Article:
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Are pit latrines in urban areas of Sub-Saharan Africa performing? A review of usage, filling, insects and odour nuisances

Overview of attention for article published in BMC Public Health, February 2016
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Citations

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52 Dimensions

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201 Mendeley
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Title
Are pit latrines in urban areas of Sub-Saharan Africa performing? A review of usage, filling, insects and odour nuisances
Published in
BMC Public Health, February 2016
DOI 10.1186/s12889-016-2772-z
Pubmed ID
Authors

Anne Nakagiri, Charles B. Niwagaba, Philip M. Nyenje, Robinah N. Kulabako, John B. Tumuhairwe, Frank Kansiime

Abstract

A pit latrine is the most basic form of improved sanitation which is currently used by a number of people around the globe. In spite of the wide spread use, known successes and advantages associated with pit latrines, they have received little attention in form of research and development. This review focuses on the usage and performance (filling, smell and insect nuisance) of pit latrines in urban areas of sub-Saharan Africa (SSA) and proposes approaches for their improvements and sustainability. Current pit latrine usage within urban SSA was calculated from Joint Monitoring Programme (JMP) water and sanitation country-files. We conducted a literature search and review of documents on pit latrine usage, filling, smell and insect nuisances in urban areas of SSA. Findings of the review are presented and discussed in this paper. Pit latrines are in use by more than half the urban population in SSA and especially among low income earners. An additional 36 million people in urban areas of SSA have adopted the pit latrine since 2007. However, their performance is unsatisfactory. Available literature shows that contributions have been made to address shortfalls related to pit latrine use in terms of science and technological innovations. However, further research is still needed. Any technology and process management innovations to pit latrines should involve scientifically guided approaches. In addition, development, dissemination and enforcement of minimum pit latrine design standards are important while the importance of hygienic latrines should also be emphasized.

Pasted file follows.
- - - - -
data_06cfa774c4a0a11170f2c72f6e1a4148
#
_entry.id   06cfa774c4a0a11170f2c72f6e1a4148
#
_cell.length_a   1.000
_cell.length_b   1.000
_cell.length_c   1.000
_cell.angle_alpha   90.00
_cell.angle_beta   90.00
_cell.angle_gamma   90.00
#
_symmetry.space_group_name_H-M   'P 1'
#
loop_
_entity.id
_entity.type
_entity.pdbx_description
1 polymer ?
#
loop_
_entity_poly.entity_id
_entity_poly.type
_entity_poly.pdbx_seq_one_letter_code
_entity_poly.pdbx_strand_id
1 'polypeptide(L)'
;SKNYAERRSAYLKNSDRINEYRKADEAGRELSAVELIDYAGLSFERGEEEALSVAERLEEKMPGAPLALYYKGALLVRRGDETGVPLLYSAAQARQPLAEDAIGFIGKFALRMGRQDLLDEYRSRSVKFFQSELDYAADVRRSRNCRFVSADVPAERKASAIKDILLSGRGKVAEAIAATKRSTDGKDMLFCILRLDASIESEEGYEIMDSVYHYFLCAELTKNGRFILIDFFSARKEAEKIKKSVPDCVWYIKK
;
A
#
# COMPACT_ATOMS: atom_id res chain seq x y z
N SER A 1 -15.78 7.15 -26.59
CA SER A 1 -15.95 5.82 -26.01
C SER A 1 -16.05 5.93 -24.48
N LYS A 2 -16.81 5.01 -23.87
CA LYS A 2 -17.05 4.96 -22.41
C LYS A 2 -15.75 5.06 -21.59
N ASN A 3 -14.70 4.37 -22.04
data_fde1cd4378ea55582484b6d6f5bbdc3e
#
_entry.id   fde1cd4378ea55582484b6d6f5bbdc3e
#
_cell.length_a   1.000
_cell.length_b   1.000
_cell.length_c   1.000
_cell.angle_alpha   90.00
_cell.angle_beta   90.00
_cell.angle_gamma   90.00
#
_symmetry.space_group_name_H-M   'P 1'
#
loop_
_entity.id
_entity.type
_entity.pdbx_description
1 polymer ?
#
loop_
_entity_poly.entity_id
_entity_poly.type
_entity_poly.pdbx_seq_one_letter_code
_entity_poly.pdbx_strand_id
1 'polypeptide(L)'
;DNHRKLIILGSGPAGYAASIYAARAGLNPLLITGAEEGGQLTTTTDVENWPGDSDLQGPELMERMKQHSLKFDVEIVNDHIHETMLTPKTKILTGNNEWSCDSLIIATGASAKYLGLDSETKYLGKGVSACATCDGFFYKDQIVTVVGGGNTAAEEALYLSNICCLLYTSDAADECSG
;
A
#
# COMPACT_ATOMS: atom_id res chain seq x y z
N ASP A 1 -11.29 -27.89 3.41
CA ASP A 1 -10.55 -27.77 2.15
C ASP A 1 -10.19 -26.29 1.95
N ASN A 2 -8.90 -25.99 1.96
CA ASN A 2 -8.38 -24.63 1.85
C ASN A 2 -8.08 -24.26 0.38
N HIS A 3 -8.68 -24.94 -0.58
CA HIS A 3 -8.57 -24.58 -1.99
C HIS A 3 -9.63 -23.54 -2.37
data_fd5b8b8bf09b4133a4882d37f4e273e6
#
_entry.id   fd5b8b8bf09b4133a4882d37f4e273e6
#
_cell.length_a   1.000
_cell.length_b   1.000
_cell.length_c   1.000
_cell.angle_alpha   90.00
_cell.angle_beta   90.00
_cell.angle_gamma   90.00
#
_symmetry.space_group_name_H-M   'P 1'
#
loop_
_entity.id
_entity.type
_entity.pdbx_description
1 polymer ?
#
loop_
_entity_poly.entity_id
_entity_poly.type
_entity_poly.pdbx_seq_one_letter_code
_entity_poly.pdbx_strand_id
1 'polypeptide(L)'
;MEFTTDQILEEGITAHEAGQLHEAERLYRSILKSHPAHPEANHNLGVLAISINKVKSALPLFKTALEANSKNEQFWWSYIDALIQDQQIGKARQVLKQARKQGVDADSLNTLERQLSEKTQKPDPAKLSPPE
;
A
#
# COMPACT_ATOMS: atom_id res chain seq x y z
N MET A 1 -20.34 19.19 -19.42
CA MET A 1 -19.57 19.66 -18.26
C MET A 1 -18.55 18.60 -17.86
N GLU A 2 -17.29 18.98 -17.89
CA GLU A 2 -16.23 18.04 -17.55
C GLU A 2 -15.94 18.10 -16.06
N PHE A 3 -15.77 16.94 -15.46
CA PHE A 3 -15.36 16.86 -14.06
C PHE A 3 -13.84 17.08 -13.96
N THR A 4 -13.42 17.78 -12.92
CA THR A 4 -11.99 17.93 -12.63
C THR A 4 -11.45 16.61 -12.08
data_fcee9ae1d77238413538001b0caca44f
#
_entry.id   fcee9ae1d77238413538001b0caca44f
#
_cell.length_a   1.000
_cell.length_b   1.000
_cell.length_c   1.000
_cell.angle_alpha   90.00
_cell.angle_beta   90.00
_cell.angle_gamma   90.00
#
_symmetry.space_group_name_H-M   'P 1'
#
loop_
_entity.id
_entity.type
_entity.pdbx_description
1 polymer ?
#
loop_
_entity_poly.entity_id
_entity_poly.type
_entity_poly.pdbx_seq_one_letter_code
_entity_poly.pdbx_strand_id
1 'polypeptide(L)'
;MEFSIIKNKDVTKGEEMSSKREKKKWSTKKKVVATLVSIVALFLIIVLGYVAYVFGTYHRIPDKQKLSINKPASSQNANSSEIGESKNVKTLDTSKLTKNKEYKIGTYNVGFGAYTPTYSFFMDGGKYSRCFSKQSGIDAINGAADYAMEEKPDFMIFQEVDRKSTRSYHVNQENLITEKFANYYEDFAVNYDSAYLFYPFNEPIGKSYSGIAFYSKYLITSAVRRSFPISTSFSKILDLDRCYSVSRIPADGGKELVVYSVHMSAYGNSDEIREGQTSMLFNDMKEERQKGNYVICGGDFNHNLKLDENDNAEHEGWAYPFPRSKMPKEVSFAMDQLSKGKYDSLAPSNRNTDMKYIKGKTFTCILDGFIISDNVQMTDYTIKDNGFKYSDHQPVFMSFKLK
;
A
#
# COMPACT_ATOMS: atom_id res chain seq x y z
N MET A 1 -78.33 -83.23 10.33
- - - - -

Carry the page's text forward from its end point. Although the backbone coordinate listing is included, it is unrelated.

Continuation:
Twitter Demographics

The data shown below were collected from the profile of 1 tweeter who shared this research output. Click here to find out more about how the information was compiled.

Mendeley readers

The data shown below were compiled from readership statistics for 201 Mendeley readers of this research output. Click here to see the associated Mendeley record.

Geographical breakdown

Country Count As %
Netherlands 1 <1%
Ghana 1 <1%
Unknown 199 99%

Demographic breakdown

Readers by professional status Count As %
Student > Master 57 28%
Student > Ph. D. Student 36 18%
Researcher 23 11%
Student > Bachelor 21 10%
Student > Postgraduate 6 3%
Other 25 12%
Unknown 33 16%
Readers by discipline Count As %
Environmental Science 51 25%
Engineering 43 21%
Nursing and Health Professions 15 7%
Agricultural and Biological Sciences 13 6%
Social Sciences 12 6%
Other 27 13%
Unknown 40 20%

Attention Score in Context

This research output has an Altmetric Attention Score of 1. This is our high-level measure of the quality and quantity of online attention that it has received. This Attention Score, as well as the ranking and number of research outputs shown below, was calculated when the research output was last mentioned on 16 July 2018.
All research outputs
#10,106,539
of 13,232,126 outputs
Outputs from BMC Public Health
#7,518
of 9,114 outputs
Outputs of similar age
#210,225
of 337,353 outputs
Outputs of similar age from BMC Public Health
#1
of 1 outputs
Altmetric has tracked 13,232,126 research outputs across all sources so far. This one is in the 20th percentile – i.e., 20% of other outputs scored the same or lower than it.
So far Altmetric has tracked 9,114 research outputs from this source. They typically receive a lot more attention than average, with a mean Attention Score of 11.0. This one is in the 14th percentile – i.e., 14% of its peers scored the same or lower than it.
Older research outputs will score higher simply because they've had more time to accumulate mentions. To account for age we can compare this Altmetric Attention Score to the 337,353 tracked outputs that were published within six weeks on either side of this one in any source. This one is in the 31st percentile – i.e., 31% of its contemporaries scored the same or lower than it.
We're also able to compare this research output to 1 others from the same source and published within six weeks on either side of this one. This one has scored higher than all of them